Female insects may, on rare occasions, give birth only to females. One cause of this is the manipulation of reproduction by symbiotic bacteria. For example, the symbiotic bacterium Spiroplasma infects female Drosophila fruit flies, causing 'male killing' that kills only the next generation of males at the egg stage. This is an advantageous strategy for the symbiotic bacterium for spreading the infection, as they are transmitted to the next generation only through the female parent.
A research group led by Program-Specific Assistant Professor Toshiyuki Harumoto of the Hakubi Center for Advanced Research/Graduate School of Biostudies at Kyoto University was the first in the world to discover the causative male-killing toxin in 2018 and named it Spiroplasma poulsonii androcidin (Spaid). However, the detailed function and action mechanism of Spaid was yet to be clarified.
In response to this, the research group focused on the "OTU domain," one of the eukaryotic-like domains within the Spaid protein. The addition of ubiquitin (a small protein consisting of 76 residues) to target proteins is a process that is involved in various biological phenomena, such as the degradation of target proteins. The OTU domain acts to remove ubiquitin. The research group found that the removal of the OTU domain led to Spaid degradation in Drosophila cells and significantly attenuated male killing. They also found that OTU-deficient Spaid is degraded by Spaid in Drosophila cells which leads to the loss of the ubiquitination signal. This suggests that the same domain acts between Spaid molecules to stabilize each other.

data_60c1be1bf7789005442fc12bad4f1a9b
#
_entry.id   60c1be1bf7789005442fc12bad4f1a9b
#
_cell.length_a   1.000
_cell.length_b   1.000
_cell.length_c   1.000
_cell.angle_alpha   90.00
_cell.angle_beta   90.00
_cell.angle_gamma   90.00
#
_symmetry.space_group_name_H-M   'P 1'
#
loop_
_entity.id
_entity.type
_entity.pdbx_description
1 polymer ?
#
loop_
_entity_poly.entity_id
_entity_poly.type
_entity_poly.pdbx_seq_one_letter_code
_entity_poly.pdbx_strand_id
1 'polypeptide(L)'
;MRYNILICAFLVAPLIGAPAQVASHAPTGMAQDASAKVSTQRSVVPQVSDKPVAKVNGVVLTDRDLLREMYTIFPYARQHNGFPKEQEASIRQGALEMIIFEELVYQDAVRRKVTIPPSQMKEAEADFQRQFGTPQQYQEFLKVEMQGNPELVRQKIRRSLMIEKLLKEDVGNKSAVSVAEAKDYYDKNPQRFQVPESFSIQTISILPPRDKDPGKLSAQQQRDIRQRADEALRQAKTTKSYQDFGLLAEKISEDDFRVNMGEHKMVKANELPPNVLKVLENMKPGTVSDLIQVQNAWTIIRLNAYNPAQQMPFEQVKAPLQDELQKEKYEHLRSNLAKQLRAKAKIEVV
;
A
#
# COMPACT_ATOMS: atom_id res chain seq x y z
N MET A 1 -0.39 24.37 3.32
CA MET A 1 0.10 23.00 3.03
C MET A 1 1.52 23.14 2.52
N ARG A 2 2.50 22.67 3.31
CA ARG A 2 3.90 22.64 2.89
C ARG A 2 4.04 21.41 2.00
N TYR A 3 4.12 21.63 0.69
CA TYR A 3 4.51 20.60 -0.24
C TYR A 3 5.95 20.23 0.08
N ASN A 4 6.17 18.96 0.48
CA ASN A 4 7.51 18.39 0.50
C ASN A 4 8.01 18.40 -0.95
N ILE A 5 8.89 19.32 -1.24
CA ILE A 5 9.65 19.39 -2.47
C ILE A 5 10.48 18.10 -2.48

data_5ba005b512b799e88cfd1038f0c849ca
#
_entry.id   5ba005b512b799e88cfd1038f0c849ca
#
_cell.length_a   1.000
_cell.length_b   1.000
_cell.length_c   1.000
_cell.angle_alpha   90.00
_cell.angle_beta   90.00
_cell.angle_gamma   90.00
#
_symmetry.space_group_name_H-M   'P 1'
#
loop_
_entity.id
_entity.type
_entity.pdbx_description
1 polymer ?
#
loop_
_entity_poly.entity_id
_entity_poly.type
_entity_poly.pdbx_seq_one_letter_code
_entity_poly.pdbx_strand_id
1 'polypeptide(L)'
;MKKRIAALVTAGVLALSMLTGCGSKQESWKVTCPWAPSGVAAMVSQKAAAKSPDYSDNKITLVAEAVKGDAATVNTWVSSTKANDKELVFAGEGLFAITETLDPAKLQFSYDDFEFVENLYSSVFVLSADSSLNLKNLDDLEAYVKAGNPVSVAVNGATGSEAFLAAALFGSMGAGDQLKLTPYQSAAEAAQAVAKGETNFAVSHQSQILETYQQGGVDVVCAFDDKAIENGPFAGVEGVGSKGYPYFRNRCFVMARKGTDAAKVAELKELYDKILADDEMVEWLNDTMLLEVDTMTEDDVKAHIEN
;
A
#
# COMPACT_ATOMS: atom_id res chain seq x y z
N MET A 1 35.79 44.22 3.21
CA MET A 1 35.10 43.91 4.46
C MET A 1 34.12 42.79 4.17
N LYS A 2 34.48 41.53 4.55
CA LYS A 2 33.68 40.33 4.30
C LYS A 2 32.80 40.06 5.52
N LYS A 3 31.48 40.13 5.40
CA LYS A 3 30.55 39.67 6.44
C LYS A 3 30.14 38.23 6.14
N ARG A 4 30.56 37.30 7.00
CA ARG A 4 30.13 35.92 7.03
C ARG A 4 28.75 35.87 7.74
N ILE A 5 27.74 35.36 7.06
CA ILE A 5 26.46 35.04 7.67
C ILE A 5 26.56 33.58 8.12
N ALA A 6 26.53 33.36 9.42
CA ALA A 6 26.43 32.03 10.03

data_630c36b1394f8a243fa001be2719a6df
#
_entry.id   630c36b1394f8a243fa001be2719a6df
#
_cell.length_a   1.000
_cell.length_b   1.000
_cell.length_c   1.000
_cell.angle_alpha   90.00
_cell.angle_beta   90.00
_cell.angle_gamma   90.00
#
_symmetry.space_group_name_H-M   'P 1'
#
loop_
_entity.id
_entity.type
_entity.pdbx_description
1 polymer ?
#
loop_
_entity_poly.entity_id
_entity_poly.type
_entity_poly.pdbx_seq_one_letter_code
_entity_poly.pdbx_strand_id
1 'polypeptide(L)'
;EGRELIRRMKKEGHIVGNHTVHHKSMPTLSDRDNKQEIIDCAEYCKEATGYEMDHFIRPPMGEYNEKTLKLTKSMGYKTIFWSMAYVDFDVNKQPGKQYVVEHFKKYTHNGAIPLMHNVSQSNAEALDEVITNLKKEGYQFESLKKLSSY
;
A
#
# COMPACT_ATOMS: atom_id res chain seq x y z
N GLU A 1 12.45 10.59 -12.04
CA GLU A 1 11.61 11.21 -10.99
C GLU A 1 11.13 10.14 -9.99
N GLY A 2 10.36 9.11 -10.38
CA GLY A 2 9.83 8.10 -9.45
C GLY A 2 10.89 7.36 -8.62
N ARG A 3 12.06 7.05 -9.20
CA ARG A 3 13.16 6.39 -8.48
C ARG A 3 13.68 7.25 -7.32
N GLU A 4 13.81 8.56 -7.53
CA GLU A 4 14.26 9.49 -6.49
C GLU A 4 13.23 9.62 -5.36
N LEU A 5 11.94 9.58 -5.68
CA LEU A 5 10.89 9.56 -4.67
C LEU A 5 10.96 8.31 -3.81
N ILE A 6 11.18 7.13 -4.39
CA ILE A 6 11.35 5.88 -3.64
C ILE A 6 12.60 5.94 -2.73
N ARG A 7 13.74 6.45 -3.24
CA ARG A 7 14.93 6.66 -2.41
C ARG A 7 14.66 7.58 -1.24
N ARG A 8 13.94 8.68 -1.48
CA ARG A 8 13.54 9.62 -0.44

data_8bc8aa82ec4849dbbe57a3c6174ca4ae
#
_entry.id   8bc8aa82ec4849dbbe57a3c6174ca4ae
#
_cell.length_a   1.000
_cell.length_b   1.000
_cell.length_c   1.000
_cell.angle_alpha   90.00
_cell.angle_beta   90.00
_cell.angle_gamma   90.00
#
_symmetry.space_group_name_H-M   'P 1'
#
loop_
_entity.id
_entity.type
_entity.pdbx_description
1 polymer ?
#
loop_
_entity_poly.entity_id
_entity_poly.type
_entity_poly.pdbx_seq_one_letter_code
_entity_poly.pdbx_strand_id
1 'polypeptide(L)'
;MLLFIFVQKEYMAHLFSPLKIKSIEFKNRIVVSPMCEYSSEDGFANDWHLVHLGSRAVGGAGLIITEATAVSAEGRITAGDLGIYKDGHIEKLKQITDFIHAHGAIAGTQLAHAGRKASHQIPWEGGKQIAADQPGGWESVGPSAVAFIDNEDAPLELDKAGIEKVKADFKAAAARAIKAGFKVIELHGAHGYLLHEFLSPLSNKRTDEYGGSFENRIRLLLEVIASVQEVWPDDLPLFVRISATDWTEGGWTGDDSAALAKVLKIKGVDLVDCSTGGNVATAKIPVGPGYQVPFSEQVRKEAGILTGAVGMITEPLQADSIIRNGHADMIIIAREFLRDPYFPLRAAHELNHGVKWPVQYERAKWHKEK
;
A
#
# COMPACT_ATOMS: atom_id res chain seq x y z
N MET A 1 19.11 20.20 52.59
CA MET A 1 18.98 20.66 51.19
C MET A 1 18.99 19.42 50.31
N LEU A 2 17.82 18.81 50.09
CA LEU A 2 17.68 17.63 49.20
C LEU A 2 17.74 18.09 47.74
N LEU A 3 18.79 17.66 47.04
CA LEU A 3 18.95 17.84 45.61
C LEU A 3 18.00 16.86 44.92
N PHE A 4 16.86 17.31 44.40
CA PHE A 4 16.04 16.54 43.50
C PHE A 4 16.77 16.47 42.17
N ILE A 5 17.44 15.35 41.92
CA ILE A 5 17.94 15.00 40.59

With this discovery, much can be learned from the reproductive manipulation of insects. Expectations are high for the creation of a new pest control technology that is cost effective and environmentally friendly.
Mechanism of stabilization of the 'male-killing' toxin in the symbiotic bacterium Spiroplasma